The organisers of the Oscars have invited a record number of new members to vote in next year's Academy Awards, in response to criticism of a lack of diversity at this year's ceremony.
Nearly 700 people were invited, with a focus on women and ethnic minorities.
Almost half the people who have been asked to join are women and almost as many people of colour.
For the second year in a row, all the nominees at February's 88th Academy Awards were white, sparking an outcry.
The protests led to an unprecedented debate about racial equality in the film industry — characterised on social media by the hashtag #OscarsSoWhite — and caused several Hollywood stars to boycott the awards ceremony.
The Academy of Motion Picture Arts and Sciences then agreed to a shake up of its membership — traditionally seen as old, white and male — to bring in more women and members of ethnic minorities.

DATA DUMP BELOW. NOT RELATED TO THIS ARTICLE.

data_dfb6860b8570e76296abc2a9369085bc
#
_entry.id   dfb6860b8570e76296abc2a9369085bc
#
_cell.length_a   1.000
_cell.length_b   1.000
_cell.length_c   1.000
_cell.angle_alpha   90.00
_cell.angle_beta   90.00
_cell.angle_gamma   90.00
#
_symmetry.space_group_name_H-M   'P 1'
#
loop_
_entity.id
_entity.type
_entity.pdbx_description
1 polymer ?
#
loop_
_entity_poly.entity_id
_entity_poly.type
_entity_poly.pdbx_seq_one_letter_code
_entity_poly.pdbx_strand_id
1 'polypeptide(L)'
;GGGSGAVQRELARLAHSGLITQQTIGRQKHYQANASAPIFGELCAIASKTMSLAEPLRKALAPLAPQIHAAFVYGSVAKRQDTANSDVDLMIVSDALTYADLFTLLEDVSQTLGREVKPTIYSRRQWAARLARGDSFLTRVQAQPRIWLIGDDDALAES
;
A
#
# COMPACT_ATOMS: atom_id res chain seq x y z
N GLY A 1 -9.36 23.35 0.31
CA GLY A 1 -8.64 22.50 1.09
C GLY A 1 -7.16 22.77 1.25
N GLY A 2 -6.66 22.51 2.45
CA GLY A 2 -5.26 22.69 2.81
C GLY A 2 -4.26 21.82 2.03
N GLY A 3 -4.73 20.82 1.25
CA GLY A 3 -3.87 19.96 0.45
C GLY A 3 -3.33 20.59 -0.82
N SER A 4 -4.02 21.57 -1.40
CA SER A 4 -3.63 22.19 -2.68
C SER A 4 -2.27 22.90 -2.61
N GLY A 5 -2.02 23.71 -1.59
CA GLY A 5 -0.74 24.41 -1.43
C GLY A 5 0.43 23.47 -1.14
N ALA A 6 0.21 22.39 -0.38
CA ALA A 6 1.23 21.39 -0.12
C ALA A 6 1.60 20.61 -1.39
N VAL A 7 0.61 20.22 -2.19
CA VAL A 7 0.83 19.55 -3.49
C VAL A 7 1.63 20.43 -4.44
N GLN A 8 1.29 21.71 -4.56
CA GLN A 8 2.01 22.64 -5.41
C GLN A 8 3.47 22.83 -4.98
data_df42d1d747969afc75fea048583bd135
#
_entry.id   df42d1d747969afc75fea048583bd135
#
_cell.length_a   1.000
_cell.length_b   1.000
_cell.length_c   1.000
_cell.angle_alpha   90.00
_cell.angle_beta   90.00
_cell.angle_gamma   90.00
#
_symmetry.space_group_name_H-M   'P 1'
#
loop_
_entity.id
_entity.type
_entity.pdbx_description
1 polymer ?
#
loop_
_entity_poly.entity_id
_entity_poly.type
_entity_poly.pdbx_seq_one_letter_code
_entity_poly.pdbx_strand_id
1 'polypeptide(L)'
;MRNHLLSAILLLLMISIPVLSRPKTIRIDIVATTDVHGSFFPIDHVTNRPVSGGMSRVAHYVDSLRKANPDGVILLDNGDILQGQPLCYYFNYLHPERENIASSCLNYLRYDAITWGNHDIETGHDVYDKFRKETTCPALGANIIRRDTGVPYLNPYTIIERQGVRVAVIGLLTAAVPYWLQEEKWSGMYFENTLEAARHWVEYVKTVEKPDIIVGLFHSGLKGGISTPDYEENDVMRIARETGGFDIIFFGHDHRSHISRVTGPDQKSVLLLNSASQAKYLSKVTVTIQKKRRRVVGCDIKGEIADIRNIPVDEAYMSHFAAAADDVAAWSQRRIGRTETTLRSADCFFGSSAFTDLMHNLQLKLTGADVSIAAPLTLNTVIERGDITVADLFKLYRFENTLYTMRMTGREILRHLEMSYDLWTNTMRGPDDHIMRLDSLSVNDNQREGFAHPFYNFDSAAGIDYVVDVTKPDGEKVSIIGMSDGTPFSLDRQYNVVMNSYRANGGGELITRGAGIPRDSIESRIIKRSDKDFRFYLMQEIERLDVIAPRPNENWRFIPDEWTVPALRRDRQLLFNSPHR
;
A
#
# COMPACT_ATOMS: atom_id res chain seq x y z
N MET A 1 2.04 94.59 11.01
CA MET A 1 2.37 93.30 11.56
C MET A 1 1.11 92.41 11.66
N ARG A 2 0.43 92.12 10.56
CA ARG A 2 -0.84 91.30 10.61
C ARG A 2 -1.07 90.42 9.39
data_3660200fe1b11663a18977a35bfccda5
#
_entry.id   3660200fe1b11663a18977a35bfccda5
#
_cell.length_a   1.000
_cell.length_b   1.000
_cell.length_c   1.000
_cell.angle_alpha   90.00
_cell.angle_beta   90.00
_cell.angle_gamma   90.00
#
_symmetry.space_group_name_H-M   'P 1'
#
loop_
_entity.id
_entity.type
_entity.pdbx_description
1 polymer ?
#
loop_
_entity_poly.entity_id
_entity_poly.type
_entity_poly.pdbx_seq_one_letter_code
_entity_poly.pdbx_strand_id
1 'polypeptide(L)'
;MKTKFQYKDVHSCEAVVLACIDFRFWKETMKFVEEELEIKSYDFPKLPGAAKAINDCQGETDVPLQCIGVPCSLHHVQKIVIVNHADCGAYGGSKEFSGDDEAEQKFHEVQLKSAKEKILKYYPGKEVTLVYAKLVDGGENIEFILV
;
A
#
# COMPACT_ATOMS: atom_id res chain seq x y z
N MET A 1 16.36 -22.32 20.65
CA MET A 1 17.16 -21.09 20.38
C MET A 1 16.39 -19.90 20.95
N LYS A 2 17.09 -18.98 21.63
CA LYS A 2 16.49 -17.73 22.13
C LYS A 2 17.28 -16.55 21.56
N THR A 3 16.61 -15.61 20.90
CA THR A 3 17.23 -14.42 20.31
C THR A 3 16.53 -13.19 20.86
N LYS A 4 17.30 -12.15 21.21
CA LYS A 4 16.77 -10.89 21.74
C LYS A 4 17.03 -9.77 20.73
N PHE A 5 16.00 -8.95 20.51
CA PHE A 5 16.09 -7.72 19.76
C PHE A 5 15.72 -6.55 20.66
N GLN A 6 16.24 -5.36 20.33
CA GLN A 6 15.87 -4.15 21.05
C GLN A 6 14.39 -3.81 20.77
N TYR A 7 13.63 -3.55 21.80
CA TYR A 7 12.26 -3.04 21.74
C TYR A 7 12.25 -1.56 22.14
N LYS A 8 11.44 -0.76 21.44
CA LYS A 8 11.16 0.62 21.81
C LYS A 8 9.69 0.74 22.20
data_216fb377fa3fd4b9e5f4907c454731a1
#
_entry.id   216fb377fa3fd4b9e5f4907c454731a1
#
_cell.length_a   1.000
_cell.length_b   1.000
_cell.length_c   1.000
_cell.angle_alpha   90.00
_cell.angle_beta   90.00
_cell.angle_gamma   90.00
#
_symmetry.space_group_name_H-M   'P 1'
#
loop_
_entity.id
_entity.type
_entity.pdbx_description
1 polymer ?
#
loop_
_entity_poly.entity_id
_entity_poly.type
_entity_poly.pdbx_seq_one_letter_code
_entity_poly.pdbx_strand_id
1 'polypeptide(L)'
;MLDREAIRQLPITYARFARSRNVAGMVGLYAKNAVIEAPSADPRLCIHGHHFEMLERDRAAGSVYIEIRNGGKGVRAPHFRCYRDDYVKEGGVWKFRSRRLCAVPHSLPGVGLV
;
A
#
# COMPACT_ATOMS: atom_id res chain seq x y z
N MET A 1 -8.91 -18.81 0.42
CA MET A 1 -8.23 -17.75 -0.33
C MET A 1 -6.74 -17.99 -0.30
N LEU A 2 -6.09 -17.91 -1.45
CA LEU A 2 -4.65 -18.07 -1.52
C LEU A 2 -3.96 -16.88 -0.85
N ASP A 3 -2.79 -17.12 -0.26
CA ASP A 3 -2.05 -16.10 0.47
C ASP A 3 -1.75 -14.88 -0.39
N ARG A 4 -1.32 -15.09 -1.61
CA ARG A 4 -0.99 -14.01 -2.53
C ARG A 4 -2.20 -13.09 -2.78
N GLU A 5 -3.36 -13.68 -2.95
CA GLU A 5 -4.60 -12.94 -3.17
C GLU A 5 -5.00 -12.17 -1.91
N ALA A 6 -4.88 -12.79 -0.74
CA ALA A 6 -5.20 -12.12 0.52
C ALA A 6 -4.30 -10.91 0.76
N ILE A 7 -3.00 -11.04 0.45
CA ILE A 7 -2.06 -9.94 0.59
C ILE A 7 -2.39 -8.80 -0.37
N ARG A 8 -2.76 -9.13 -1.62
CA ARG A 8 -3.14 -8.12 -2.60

The new invitees include actors John Boyega of Star Wars, Emma Watson of Harry Potter, Swedish Oscar winner Alicia Vikander and musician Mary J Blige, the academy said in a statement.
Should all of those invited agree to join, the demographic of the more than 6,000 members would only slightly change from being mostly white, male and over 60.
Male membership currently stands at 75% and would slip to 73%. White membership would decrease from 92% to 89%.